Roughly 2000 years ago the Romans planted vines in the region. And then began drinking... a lot. Things went a bit quiet when the Empire fell (Roman that is - not Darth Vadar's) but things took off again in the 12th century when Eleanor of Aquitaine married Henry Pantagenet, who liked a drop or two. He made it THE drink at the English court. Have the Bordelais ever said thank you? Nope! Not a sausage of gratitude.
Still Bordeaux remained as pretty much swamp ground with patches of vineyard dotted around, until the Dutch came in and cleared the Médoc (it’s largest wine area) so it could be planted with vines. That’s right, the nation that gave us the tulip and clogs, also gave us Bordeaux. Have the French ever said thank you? Not on your nelly.
Anyhoo. That was in the 17th century. Things moved quickly from there (in French terms). The English were back in favour (ie we’d stopped beatin’ their ass in a multitude of wars). And we started shipping it to all our colonies. By the middle of the 19th century, the French decided they needed to work out which Châteaux were the best (ie they could charge extortionate amounts of money for) and which Châteaux were not so good (ie they could charge marginally less for). Hence the 1855 Classification that exists to this day and still governs most Bordeaux properties.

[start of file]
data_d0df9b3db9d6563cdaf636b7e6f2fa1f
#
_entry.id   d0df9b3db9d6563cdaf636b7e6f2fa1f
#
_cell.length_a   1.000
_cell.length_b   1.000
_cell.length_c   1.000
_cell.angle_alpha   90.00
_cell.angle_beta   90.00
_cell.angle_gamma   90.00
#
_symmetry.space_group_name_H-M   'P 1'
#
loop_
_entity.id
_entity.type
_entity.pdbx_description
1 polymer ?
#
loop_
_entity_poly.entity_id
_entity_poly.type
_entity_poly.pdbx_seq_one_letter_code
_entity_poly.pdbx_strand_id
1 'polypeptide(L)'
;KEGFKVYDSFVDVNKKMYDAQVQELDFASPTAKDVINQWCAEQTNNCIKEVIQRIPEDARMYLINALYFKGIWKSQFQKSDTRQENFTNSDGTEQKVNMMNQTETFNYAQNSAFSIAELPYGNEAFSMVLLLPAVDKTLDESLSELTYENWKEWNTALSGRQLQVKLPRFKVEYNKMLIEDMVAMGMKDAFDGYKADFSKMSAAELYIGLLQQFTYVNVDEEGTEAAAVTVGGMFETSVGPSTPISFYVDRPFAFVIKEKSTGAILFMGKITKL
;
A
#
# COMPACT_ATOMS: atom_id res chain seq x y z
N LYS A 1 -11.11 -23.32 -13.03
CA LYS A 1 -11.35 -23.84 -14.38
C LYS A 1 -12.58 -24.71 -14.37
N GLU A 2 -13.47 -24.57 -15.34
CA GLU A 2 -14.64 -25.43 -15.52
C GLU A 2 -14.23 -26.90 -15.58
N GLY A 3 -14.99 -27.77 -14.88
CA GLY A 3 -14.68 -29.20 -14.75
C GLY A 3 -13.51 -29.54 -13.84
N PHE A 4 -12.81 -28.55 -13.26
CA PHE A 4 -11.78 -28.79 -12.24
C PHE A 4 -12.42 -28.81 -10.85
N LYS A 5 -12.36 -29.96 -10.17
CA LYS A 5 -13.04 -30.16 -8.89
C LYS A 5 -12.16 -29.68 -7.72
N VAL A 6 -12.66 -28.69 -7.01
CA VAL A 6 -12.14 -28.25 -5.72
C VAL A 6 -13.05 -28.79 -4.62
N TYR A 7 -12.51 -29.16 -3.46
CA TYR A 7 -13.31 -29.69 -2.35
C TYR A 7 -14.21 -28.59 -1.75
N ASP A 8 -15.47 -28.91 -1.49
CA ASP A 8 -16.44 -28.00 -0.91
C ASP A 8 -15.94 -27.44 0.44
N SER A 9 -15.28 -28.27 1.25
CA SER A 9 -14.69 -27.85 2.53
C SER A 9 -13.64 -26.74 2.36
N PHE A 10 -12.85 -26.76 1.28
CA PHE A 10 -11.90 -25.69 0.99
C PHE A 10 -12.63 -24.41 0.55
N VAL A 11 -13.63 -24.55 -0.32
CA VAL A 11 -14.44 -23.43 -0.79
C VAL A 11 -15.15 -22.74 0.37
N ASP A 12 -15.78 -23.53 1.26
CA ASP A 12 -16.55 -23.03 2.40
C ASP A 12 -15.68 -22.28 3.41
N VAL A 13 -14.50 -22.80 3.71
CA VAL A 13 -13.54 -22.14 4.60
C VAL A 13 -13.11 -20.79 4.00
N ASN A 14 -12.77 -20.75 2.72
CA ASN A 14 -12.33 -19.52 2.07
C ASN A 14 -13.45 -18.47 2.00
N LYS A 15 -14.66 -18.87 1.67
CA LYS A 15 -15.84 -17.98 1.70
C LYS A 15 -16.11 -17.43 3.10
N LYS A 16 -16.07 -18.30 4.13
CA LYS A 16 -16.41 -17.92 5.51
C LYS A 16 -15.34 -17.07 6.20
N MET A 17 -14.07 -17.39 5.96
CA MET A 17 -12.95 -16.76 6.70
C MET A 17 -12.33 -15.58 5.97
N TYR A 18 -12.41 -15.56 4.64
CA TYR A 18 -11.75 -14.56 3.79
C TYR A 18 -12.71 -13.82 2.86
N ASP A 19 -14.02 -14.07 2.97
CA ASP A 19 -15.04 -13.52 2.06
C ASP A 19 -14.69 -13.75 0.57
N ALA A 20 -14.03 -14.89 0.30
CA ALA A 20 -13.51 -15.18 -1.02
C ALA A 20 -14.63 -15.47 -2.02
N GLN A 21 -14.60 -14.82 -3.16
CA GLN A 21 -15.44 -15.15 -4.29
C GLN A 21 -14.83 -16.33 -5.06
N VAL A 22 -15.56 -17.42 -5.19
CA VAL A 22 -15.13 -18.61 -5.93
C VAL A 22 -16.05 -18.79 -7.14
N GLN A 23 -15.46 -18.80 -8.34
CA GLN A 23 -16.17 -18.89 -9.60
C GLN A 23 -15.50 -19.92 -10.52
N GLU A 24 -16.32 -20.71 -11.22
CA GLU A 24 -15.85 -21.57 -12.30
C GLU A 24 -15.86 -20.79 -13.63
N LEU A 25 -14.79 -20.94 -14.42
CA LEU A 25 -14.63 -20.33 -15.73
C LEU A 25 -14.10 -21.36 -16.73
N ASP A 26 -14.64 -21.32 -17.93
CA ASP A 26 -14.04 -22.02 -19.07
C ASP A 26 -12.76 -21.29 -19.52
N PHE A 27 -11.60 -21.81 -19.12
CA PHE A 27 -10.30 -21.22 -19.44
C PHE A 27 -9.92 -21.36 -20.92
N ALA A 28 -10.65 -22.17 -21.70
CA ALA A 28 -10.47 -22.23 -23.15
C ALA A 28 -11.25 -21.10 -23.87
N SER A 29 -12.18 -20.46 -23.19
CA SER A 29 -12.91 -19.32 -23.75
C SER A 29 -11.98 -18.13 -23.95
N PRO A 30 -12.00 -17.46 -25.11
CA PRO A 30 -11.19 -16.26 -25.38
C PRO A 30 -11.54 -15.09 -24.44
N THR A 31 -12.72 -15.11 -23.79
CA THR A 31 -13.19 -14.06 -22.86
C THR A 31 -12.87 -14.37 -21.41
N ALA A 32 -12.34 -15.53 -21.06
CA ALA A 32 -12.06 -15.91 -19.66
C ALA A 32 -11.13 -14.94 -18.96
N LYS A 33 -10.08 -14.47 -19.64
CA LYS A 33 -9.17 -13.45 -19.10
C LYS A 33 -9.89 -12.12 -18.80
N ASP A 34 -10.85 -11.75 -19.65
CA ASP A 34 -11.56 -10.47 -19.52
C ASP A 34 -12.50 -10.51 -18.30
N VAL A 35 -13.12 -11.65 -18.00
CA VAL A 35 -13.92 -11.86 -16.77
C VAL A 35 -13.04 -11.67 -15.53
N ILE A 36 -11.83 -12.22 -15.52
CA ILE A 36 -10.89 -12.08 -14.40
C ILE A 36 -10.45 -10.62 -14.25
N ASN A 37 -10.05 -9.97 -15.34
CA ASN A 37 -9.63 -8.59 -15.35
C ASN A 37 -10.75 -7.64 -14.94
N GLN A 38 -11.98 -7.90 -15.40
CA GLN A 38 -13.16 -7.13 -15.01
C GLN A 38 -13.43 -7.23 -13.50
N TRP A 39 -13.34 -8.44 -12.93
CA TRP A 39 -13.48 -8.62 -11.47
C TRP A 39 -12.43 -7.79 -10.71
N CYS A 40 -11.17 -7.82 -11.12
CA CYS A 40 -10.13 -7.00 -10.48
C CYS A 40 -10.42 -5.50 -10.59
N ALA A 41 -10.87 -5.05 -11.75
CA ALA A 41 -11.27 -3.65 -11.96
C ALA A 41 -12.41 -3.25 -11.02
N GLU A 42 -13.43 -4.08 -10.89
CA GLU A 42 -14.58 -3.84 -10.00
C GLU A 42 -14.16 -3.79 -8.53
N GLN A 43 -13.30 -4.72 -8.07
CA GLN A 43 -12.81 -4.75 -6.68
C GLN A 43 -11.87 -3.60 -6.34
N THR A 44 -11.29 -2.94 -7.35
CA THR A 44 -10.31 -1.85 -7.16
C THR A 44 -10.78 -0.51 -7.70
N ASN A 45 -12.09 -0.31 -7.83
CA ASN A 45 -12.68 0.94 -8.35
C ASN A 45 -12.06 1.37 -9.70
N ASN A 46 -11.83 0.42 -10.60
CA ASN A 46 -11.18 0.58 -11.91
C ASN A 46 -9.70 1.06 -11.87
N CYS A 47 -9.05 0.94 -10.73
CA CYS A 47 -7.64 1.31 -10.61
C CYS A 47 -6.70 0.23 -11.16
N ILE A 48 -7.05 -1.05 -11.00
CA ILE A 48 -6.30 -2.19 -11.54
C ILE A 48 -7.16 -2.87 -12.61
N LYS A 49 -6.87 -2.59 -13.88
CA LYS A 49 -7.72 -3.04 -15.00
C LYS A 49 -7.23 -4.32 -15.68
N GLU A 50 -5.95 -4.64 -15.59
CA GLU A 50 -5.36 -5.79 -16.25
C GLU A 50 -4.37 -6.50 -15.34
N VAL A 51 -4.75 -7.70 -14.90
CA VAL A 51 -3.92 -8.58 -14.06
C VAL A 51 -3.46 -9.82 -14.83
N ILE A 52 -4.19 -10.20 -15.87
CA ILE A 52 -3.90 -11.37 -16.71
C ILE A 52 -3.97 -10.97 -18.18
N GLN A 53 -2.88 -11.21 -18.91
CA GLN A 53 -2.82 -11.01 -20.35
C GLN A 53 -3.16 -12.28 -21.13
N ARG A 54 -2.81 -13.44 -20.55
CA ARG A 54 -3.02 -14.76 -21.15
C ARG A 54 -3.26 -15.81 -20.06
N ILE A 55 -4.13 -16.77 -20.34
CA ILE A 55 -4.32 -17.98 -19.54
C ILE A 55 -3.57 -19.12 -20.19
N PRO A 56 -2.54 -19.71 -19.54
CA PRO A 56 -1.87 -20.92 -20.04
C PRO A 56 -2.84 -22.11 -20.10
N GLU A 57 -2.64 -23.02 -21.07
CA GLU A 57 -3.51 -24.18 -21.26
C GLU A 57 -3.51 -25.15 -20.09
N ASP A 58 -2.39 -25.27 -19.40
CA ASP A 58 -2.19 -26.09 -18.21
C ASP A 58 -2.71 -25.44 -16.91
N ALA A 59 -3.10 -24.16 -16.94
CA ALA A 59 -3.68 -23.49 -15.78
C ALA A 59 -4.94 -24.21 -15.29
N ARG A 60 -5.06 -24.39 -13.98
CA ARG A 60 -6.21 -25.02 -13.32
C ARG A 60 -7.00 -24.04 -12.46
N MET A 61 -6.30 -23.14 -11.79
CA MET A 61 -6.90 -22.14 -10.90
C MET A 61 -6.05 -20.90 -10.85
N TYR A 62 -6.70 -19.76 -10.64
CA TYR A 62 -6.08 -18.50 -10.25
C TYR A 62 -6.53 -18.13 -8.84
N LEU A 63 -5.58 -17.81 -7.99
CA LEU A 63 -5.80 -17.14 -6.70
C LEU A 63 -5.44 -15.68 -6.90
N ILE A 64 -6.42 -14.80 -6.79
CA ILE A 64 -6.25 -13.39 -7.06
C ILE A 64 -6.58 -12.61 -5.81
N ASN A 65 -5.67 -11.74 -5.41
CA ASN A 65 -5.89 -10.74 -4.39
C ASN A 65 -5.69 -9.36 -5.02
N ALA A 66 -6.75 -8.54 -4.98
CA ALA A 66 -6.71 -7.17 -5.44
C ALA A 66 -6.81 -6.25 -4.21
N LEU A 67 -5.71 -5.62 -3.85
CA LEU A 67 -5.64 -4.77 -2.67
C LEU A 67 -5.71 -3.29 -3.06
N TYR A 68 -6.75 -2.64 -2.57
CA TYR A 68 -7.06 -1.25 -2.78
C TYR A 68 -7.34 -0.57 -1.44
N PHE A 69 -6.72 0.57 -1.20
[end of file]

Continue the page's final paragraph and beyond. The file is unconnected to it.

The region is France’s largest wine region. It produces 900 million bottles of wine each year. And they’re not all overpriced nonsense believe it or not. Now 900m sounds a hell of a lot doesn’t it? But if you laid end to end, they wouldn’t even reach half-way to Mercury, the nearest planet to earth, and only a third of the way to the moon. So next time a stuffy wine snob says that a particular bottle of Bordeaux will take to the moon and the stars, you can tell them that’s rubbish and astronomically impossible – even if they do make 900m of the blighters.
All that wine comes from 120,000 hectares of vineyard, and 60 different appellatiions, containing over 7,500 wineries. The largest vineyard is 321ha, the smallest is 0.5ha. So pretty big, and pretty tiny.
You can spend up to £100k for a case of Bordeaux (Chateau Petrus 1998 for example) or as little as £77.70 for six bottles of our Ch Langoiran Cuvee Tradition Rouge 2015. In all honesty and humility we think ours is a little better value. Pretty sure your bank manager would agree.
So there you have it. Bordeaux in a nutshell.